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HealthInfo Canterbury

Before & after surgery for ulnar nerve compression

If you smoke, stop smoking as soon as possible. It makes the operation safer and will help you to heal better.

Please bring in any medicines you are taking, including any over-the-counter ones you have bought in a supermarket, pharmacy, or online. A member of your surgical team will check them.

Before the operation you will see your surgeon. Please ask them any questions and tell them if you have any concerns about your operation.

You are unlikely to need any tests before your operation, but you will need to sign a consent form.

After the operation

After your operation your arm will be loosely bandaged. Your discharge letter will include instructions about when and how to remove your bandage, and about your follow-up appointment.

If you are having day surgery you will need someone else to drive you home. You will also need to have someone at home with you for the first 24 hours after surgery.

Your surgeon will check how well your hand and elbow are moving and show you some exercises. This may include limiting how much you straighten or bend your elbow for three weeks.

After you go home, you doctor may advise you to keep your hand dry when showering, by putting it in a plastic bag and taping the top of the bag securely to your skin.

Pain relief

Take two paracetamol (Panadol) every four to six hours. If you need stronger pain relief, take one to two codeine phosphate 30 mg tablets as well. You can take codeine at the same time as you take paracetamol. But don't take more than eight paracetamol and eight codeine phosphate in any 24-hour period.

If you are a day patient you will get a small supply of paracetamol and codeine phosphate when you go home. If you are an in-patient you will get a prescription when you go home.

Recovering after surgery

You may find it easier to sleep if you put pillows and blankets under your arm when you go to sleep.

You can move your hand freely after surgery. Gently open and close your fingers and bend and straighten your wrist and elbow, in the way your surgeon shows you, to reduce swelling and stop them from becoming stiff. Start this as soon as you have had your surgery, repeating five to six times a day.

You can start using your wrist and fingers for light activities straight after surgery. For example, you can do tasks that involve using or gripping with your fingers (using a pen, knife and fork, or keyboard), but avoid heavy lifting or doing anything that means you have to grip with your whole hand. If you have had surgery to your elbow you will need to avoid heavy lifting and repeatedly bending your elbow for two to three weeks. You may be off work for up to two weeks depending on your job. Your surgeon will discuss this with you.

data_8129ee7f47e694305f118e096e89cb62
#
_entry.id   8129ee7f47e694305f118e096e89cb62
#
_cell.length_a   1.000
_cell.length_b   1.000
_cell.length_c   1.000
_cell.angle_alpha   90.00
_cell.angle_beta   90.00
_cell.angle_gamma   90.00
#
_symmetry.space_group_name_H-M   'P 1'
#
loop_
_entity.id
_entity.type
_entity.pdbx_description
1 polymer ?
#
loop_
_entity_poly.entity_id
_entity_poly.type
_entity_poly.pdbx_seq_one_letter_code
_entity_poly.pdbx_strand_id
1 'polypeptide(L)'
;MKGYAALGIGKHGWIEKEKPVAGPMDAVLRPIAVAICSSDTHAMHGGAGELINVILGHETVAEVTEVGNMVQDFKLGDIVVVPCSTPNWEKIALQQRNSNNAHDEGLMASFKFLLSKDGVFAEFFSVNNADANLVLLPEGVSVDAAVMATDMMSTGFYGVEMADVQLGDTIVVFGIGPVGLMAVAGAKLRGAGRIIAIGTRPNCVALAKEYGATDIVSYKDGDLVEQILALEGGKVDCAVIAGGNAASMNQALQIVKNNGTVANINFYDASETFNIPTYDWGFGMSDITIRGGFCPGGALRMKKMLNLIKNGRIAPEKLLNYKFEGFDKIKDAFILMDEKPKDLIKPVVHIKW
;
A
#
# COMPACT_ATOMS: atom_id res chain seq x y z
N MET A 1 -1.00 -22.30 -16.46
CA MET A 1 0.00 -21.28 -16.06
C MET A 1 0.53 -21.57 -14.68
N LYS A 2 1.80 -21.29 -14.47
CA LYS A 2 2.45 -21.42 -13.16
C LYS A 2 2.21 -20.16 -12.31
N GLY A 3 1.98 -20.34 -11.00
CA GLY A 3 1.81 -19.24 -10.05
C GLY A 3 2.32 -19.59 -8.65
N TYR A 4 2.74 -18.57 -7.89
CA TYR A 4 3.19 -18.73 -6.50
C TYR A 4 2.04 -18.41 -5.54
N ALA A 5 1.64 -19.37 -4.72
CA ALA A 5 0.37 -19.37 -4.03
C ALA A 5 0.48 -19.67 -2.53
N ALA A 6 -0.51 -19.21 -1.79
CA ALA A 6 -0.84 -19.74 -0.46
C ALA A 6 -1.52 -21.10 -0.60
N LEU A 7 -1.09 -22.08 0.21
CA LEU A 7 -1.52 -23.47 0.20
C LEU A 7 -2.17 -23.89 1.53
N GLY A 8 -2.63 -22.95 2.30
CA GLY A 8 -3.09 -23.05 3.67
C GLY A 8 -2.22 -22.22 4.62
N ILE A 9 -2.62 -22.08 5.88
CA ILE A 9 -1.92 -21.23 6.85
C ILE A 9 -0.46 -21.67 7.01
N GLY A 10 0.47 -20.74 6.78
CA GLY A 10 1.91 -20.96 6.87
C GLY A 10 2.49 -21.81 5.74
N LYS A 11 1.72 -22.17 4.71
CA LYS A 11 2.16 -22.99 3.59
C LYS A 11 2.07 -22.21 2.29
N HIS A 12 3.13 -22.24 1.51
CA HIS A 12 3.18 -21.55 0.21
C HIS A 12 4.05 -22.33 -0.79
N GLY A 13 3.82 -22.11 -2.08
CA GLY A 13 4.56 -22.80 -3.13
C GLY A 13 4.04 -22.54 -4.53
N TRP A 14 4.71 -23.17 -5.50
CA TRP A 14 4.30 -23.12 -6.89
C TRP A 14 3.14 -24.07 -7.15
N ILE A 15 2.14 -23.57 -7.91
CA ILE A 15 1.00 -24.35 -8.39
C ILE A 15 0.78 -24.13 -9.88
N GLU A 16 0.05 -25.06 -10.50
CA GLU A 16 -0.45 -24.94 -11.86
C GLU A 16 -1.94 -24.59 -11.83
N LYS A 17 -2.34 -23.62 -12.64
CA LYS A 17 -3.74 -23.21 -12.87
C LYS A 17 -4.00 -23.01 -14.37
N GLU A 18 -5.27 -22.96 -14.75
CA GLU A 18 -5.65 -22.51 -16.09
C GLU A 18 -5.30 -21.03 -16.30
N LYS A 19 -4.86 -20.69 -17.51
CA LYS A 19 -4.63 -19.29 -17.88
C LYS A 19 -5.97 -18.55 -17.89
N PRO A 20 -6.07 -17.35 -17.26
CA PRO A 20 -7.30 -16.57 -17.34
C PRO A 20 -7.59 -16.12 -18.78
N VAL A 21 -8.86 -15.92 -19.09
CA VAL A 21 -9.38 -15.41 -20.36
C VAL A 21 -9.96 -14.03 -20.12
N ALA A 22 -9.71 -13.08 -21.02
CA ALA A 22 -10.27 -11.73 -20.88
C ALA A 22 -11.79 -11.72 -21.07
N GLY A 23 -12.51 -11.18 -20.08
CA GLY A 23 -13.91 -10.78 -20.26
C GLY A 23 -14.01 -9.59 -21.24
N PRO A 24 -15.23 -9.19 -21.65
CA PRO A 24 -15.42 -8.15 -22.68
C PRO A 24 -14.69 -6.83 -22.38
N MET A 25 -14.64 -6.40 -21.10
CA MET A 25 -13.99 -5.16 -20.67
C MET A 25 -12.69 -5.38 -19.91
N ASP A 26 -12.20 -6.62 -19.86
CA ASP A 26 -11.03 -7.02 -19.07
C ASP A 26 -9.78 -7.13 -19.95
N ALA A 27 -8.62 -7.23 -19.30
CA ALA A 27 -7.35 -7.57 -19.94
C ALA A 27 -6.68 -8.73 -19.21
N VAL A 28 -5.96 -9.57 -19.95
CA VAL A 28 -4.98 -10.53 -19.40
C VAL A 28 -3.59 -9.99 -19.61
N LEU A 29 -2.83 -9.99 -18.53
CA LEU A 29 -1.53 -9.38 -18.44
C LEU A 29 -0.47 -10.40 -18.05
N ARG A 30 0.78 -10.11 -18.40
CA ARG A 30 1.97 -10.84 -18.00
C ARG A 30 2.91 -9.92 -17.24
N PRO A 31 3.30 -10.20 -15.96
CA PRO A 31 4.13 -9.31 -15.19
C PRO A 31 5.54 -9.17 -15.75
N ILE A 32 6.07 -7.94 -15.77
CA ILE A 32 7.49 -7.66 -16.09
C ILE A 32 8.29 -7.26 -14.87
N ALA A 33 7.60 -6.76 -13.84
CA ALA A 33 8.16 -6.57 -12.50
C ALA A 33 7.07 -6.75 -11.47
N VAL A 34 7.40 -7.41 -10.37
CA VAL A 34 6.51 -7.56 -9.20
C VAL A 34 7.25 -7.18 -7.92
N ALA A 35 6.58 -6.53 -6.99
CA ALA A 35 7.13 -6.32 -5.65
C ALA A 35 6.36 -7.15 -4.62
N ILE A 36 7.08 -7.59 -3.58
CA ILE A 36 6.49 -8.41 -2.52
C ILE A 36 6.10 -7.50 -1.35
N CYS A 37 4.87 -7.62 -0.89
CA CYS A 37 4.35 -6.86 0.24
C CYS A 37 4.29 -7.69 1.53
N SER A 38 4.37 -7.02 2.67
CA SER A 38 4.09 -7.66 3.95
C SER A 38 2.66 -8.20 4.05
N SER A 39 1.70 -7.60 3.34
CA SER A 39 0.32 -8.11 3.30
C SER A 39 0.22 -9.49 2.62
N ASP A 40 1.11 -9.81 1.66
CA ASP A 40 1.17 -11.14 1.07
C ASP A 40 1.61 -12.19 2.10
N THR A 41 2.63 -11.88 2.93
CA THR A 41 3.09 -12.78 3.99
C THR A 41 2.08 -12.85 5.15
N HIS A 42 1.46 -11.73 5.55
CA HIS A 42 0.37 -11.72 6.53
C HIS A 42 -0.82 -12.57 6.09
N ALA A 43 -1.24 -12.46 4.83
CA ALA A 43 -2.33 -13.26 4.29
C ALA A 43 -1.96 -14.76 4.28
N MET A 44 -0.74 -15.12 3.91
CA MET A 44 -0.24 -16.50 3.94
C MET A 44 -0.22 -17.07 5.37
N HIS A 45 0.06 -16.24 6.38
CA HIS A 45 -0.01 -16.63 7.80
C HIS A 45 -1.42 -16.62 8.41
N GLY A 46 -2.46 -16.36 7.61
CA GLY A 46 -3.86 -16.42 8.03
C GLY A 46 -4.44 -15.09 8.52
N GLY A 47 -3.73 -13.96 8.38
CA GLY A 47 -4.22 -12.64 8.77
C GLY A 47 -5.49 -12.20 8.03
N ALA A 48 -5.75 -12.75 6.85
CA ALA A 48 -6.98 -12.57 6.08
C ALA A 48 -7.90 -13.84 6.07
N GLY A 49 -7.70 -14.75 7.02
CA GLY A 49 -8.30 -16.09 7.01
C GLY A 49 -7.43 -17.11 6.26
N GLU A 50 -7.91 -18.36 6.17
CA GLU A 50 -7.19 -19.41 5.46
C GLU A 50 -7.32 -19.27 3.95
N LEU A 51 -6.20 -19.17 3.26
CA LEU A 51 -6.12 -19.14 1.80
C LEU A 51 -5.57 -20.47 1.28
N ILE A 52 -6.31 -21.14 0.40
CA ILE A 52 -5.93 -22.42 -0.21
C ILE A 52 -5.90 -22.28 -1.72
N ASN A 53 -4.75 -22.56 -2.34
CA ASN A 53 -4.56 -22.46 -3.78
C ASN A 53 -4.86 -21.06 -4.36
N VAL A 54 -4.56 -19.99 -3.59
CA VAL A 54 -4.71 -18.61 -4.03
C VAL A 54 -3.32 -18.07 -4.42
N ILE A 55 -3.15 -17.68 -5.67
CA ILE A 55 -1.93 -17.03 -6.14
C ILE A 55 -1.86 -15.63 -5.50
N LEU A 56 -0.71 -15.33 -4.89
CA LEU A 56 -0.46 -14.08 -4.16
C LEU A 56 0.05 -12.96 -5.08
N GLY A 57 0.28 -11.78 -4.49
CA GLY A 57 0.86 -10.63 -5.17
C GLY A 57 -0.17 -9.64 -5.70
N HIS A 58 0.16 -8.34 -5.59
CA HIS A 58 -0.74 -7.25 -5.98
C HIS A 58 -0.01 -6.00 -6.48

Once the wound has closed over, lightly massaging over the scar can reduce tenderness and sensitivity. It can also prevent the scar from becoming too thick.

Because you won't be using your arm for many everyday activities you should exercise your shoulder several times a day to prevent stiffness in your shoulder. You can do this with two simple movements:

Pain will limit what you can do for around six weeks, but you should be getting better week by week. If you are not making progress, your surgeon may refer you to a hand therapist for more exercises and to manage your scar.

Recovering from ulnar nerve decompression is gradual and usually takes several months. However, if you have had tingling that comes and goes, this may get better immediately.

Speak to your GP if you are worried about how you are recovering.

Important!

Seek help as soon as possible if you:

See your GP or after-hours GP or:

Written by HealthInfo clinical advisers. Endorsed by clinical directors, Orthopaedics Department and Plastics Department, Canterbury DHB. May 2017.

Sources

Page reference: 351690

Review key: HIUNC-351160